Short and Sweet Facts
• It takes roughly 40 gallons of sap to make one gallon of maple syrup
• Maple sap is mostly crystal-clear water with about 2% sugar content.
• A typical sugaring season lasts 4 to 6 weeks. A pattern of freezing and thawing temperatures (below freezing at night and 40-45 degrees Fahrenheit during the day) will build up pressure within the trees causing the sap to flow from the tap holes.
• Sugaring season ends when the warmer days of late spring cause the leaf buds to unfold.
• Vermont produces roughly 50% of the United States crop. 2.22 million gallons made in 2020! A record season.
• A tree needs to be about 40 years (10-12 inches in diameter) to be large enough to tap.
• Some large maple trees in Vermont sugarbushes are over 200 years old!
• Maple syrup needs to be stored properly once it makes its way to your kitchen! See below for more.
The Best Way to Store Maple Syrup
Maple syrup, when sealed and unopened, has a long shelf life if stored in a cool, dark place. The best way to store opened maple syrup is in the refrigerator or the freezer. Sometimes the larger containers of maple syrup are a better price per ounce. Feel free to take advantage of the better price and repack the syrup in smaller containers that fit better in your fridge or freezer - mason jars are a great option so you can see how much is in each jar. What if I see mold on my syrup? Food safety is incredibly important to maple producers and to consumers. For that reason, best practice is to throw away any syrup which has visible mold.
How Sap is Turned into Maple Syrup
• The process starts with drilling a tap hole into a maple tree. A spout is inserted to direct the sap to either a bucket or into tubing that sends the sap to a large collection tank at the sugar house or a central collection area using a vacuum pump.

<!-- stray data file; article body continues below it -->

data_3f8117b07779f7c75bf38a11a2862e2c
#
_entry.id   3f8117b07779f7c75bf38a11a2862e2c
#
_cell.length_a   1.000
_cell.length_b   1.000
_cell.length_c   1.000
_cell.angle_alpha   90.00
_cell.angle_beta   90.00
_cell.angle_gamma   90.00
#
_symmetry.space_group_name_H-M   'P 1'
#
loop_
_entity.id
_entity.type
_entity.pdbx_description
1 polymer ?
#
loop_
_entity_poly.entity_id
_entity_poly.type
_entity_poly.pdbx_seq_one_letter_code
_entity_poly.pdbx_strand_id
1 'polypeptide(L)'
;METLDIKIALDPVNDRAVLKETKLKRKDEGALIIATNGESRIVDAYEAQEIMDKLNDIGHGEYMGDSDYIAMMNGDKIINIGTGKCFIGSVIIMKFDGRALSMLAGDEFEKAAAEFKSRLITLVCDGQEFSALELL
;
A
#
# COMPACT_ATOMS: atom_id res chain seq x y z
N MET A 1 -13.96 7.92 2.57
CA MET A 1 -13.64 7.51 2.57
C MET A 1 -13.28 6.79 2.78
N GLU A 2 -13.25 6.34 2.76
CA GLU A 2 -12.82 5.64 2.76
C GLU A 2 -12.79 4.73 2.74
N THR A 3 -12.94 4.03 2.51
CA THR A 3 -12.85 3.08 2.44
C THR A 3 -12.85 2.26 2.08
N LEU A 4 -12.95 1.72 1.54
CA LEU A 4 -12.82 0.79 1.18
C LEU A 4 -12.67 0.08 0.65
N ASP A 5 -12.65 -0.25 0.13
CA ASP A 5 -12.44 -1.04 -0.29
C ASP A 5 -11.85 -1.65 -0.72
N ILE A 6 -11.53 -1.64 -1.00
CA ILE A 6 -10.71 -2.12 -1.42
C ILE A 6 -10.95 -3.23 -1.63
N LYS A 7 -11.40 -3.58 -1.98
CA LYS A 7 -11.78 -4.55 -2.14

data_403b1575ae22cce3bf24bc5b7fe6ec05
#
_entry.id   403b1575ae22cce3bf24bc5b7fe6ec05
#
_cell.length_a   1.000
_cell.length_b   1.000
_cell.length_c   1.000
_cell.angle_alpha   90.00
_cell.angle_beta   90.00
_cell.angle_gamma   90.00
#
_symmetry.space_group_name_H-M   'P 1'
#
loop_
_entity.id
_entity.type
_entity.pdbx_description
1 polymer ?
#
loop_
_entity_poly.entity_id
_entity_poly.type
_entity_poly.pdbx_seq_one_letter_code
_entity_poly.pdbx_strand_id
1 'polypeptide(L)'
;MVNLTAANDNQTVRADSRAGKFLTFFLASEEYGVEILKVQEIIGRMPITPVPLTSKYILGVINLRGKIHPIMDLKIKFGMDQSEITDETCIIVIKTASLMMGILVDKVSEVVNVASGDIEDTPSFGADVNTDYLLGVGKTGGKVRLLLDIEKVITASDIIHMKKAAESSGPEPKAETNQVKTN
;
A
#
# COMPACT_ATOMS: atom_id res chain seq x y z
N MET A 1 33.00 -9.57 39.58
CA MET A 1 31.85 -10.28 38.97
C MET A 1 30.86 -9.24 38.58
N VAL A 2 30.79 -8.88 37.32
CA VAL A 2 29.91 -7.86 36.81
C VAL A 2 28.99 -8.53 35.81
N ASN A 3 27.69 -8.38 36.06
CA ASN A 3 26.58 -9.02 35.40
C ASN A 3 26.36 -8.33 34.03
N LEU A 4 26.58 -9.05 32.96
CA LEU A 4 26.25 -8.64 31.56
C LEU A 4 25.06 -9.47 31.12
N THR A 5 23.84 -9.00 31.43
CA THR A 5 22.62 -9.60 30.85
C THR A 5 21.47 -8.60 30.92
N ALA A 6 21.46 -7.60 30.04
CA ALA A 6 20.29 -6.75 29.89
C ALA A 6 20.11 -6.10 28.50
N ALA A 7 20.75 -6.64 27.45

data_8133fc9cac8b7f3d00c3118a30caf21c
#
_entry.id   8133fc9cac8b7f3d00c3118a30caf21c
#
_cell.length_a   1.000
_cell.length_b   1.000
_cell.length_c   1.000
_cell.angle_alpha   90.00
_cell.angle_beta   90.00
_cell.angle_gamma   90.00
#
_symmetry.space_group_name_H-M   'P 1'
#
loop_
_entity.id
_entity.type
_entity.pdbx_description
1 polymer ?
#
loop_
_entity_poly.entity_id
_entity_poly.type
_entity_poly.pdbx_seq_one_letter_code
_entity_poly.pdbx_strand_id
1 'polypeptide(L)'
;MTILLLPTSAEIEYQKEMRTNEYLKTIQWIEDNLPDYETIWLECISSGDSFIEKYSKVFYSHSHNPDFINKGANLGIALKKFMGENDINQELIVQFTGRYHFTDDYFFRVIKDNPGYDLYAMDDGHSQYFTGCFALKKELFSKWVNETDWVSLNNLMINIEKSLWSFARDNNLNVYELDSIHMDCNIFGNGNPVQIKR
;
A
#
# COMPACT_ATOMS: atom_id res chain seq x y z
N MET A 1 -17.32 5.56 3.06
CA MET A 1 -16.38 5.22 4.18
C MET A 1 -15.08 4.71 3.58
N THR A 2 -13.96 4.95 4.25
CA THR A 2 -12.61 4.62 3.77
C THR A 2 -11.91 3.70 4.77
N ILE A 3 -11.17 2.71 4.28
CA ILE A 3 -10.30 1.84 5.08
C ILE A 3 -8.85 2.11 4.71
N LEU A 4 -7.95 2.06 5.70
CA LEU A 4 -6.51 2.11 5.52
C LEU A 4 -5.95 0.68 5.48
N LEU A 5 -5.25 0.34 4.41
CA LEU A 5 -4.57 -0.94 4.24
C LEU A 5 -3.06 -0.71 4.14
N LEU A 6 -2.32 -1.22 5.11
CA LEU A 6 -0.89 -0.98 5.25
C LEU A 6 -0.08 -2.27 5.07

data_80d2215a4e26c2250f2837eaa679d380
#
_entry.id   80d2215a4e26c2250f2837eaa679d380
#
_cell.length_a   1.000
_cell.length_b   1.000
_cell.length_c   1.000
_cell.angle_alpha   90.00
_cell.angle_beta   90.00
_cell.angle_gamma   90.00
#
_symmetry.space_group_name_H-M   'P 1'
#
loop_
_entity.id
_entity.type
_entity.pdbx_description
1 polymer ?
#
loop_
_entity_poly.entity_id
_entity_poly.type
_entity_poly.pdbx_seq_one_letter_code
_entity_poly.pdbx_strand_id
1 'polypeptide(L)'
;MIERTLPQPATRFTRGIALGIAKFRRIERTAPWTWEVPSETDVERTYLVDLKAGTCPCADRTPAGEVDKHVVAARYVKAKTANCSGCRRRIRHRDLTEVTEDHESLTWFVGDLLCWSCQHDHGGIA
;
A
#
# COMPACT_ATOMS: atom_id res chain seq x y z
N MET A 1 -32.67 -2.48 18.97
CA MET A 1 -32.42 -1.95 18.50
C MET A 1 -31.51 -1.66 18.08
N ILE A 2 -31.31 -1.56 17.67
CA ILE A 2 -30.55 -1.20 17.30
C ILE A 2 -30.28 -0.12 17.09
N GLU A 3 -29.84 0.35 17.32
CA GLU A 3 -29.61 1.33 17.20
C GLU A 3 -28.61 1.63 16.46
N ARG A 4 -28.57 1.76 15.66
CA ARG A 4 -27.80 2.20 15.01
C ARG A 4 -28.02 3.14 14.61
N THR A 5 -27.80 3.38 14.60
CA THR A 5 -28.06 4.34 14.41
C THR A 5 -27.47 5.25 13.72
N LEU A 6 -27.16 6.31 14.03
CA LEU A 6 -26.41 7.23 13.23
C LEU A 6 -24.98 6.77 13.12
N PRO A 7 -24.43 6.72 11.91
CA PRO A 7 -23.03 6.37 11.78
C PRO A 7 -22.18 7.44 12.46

• From the storage tanks, the sap is often put through a reverse osmosis machine, which takes a percentage of the water from the sap before boiling. The evaporation process sends clouds of sweet maple scented steam billowing from the sugarhouse cupolas and steam stacks. An evaporator is where the boiling takes place. Stainless steel pans sit atop an arch, or firebox, where either oil or wood creates an intense fire. As the water in the sap evaporates, the sap thickens.
• When the thermometer in the pan reaches 219 degrees the syrup is ready to draw off. Even though it looks like the finished product it will still need to be filtered, adjusted for density and graded for flavor and color.
Grades of Maple Syrup
• A lot of Vermont sugar makers will be busy making products to sell from the sugarhouse and on their websites as well as at Farmers’ Markets and Fairs. Sugar makers that burn wood, stay busy splitting and stacking wood.
• In the months leading up to sugaring season, sugar makers will begin tapping trees in anticipation of the first sap run.
• During the holidays, sugar makers who do mail order are especially busy making maple products and filling gift box orders. Make sure to include maple in your holiday gift giving. BUY HERE
Sugar making requires ideal weather conditions from Mother Nature and as the climate continues to change, maple sap harvesting is highly sensitive to temperature changes of only a few degrees as well as unusual temperature volatility. The relatively narrow weather conditions that stimulate sap flow have the potential for significant disruption with climate change. As a result, maple production is uniquely exposed to the risk of climate change. VMSMA Climate Position Statement
Maple is More Than Just for Pancakes
Maple syrup often conjures up images of pancakes being doused in the natural sweeter, and for good reason, they pair extremely well together. However, many don’t realize pure Vermont maple syrup can enhance cocktails, desserts and endless dishes. Get cooking!